where (@IDCriteria is null or ID=@IDCriteria)
and (@MaxDateCriteria is null or Date<@MaxDateCriteria)
If you write this criteria, then SQL server will not know whether it is better to use the index for IDs or the index for Dates.
For proper optimization, it is far better to write separate queries for each case and use IF to guide you to the correct one.
IF @IDCriteria is not null and @MaxDateCriteria is not null
WHERE ID = @IDCriteria and Date < @MaxDateCriteria
ELSE IF @IDCriteria is not null
WHERE ID = @IDCriteria
ELSE IF @MaxDateCriteria is not null
WHERE Date < @MaxDateCriteria
WHERE 1 = 1
If you expect to need different plans out of the optimizer, you need to write different queries to get them!!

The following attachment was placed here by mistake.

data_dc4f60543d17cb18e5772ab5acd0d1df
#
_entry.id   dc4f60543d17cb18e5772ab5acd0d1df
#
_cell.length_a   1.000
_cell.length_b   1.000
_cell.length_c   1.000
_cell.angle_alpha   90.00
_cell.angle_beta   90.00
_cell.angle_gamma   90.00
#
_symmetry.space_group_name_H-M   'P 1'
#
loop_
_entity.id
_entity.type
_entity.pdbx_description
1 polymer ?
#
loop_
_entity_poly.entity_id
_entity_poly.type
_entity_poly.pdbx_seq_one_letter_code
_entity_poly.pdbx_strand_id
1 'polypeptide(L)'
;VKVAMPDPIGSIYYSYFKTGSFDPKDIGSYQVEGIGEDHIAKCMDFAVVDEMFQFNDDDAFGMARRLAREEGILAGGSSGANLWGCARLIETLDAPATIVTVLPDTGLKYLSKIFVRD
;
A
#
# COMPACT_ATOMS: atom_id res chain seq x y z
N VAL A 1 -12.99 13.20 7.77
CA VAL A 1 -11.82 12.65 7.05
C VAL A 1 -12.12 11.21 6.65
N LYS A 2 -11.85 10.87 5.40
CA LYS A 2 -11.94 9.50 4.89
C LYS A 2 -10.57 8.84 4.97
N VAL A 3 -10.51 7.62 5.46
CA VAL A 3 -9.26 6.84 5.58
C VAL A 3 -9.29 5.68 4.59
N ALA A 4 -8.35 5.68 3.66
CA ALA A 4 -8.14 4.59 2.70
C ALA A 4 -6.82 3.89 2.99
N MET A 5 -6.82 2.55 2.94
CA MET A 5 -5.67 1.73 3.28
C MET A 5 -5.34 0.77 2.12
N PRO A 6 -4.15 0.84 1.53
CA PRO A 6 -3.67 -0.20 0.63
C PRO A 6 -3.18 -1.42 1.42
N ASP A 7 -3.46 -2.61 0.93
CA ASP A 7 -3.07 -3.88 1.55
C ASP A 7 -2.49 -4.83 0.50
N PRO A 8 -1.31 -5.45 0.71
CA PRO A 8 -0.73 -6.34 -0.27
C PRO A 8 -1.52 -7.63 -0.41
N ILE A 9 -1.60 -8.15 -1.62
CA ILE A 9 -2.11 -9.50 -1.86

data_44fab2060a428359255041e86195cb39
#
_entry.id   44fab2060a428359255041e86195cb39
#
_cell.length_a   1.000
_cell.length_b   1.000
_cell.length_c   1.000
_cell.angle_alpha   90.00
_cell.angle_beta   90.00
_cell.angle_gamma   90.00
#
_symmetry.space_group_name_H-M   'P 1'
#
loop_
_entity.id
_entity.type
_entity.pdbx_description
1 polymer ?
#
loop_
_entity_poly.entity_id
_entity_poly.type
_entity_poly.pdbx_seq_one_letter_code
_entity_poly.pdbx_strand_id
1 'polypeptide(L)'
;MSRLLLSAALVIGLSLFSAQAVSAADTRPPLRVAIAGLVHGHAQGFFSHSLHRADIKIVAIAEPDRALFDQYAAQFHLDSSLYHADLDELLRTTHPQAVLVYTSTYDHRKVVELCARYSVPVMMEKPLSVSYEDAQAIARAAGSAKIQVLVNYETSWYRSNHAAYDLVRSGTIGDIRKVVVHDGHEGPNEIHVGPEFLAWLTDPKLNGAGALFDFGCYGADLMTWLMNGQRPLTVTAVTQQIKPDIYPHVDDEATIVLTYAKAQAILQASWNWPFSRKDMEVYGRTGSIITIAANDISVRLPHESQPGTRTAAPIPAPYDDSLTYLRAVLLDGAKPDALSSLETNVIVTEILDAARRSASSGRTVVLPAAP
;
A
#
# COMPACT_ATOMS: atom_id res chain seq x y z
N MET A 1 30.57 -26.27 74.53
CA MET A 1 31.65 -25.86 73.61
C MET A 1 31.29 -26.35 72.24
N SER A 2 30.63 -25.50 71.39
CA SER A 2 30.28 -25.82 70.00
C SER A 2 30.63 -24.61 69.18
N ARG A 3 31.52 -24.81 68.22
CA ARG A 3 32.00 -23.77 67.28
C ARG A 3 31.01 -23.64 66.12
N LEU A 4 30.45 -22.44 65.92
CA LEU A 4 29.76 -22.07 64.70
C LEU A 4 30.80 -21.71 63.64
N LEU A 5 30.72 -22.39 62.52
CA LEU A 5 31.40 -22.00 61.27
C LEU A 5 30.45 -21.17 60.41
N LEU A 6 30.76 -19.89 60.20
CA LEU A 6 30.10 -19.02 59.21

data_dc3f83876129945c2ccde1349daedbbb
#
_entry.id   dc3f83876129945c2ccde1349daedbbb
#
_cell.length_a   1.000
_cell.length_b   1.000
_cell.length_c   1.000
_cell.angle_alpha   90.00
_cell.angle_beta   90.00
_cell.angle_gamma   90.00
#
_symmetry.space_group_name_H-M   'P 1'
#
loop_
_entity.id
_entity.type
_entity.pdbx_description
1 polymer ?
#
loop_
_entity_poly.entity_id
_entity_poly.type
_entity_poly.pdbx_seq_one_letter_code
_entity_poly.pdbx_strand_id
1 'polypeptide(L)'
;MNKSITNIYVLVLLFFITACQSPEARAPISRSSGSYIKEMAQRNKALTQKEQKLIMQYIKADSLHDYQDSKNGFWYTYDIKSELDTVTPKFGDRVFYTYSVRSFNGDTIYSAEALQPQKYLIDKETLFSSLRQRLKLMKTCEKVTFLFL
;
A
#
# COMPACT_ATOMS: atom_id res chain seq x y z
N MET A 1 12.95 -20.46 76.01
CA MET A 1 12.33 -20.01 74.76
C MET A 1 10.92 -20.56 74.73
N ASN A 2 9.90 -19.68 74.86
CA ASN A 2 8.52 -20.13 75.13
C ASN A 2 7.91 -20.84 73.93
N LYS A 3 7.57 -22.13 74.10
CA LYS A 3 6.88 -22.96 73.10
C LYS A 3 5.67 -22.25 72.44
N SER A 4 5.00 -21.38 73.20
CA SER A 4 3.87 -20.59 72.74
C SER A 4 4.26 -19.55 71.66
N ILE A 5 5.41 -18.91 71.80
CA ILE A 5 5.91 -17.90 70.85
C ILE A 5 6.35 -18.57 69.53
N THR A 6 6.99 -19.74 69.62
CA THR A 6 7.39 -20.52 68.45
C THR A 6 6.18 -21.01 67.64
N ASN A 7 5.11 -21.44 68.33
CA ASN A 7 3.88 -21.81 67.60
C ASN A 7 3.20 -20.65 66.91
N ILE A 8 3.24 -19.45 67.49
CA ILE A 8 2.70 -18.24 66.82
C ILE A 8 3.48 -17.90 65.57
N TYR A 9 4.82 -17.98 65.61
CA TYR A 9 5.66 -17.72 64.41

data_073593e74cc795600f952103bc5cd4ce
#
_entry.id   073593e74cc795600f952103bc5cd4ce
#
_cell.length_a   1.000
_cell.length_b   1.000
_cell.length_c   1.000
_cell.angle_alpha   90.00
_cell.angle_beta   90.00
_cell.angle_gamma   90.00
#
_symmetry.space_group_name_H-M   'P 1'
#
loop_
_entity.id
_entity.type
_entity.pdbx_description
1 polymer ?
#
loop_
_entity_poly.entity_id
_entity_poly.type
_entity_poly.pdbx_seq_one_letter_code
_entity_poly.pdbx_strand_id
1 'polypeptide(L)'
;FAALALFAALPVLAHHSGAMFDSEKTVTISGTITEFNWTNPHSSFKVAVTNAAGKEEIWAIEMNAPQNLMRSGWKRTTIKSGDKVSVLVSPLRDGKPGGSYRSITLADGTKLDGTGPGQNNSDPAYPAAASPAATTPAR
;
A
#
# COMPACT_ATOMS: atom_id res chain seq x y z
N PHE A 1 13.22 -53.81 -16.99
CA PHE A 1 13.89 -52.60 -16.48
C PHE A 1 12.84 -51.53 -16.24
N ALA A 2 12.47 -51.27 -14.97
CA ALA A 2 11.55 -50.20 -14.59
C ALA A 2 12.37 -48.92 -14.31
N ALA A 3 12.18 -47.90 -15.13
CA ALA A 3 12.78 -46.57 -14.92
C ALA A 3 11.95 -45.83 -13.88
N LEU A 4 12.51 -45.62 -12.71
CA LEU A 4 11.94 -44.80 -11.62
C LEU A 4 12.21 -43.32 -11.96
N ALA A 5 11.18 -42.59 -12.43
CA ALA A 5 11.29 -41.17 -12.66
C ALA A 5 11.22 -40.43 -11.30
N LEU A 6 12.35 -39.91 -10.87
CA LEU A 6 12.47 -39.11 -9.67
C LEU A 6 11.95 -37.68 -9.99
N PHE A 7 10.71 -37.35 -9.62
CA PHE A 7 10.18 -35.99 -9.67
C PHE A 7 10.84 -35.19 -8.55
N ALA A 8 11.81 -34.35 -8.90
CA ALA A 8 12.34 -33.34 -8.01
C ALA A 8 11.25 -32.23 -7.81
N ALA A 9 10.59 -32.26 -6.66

Would generating SQL code containing only the needed where clauses be notably faster?
Yes - if you expect the optimizer to choose between different plans.
DECLARE @CustomerNumber int, @CustomerName varchar(30)
SET @CustomerNumber = 123
SET @CustomerName = '123'
SELECT * FROM Customers
WHERE (CustomerNumber = @CustomerNumber OR @CustomerNumber is null)
AND (CustomerName = @CustomerName OR @CustomerName is null)
CustomerName and CustomerNumber are indexed. Optimizer says : "Clustered
Index Scan with parallelization". You can't write a worse single table query.
Edit : I've around 20 possible parameters, and each combination of n non-null parameters can happen.
We had a similar "search" functionality in our database. When we looked at the actual queries issued, 99.9% of them used an AccountIdentifier. In your case, I suspect either one column is -always supplied- or one of two columns are always supplied. This would lead to 2 or 3 cases respectively.
It's not important to remove OR's from the whole structure. It is important to remove OR's from the column/s that you expect the optimizer to use to access the indexes.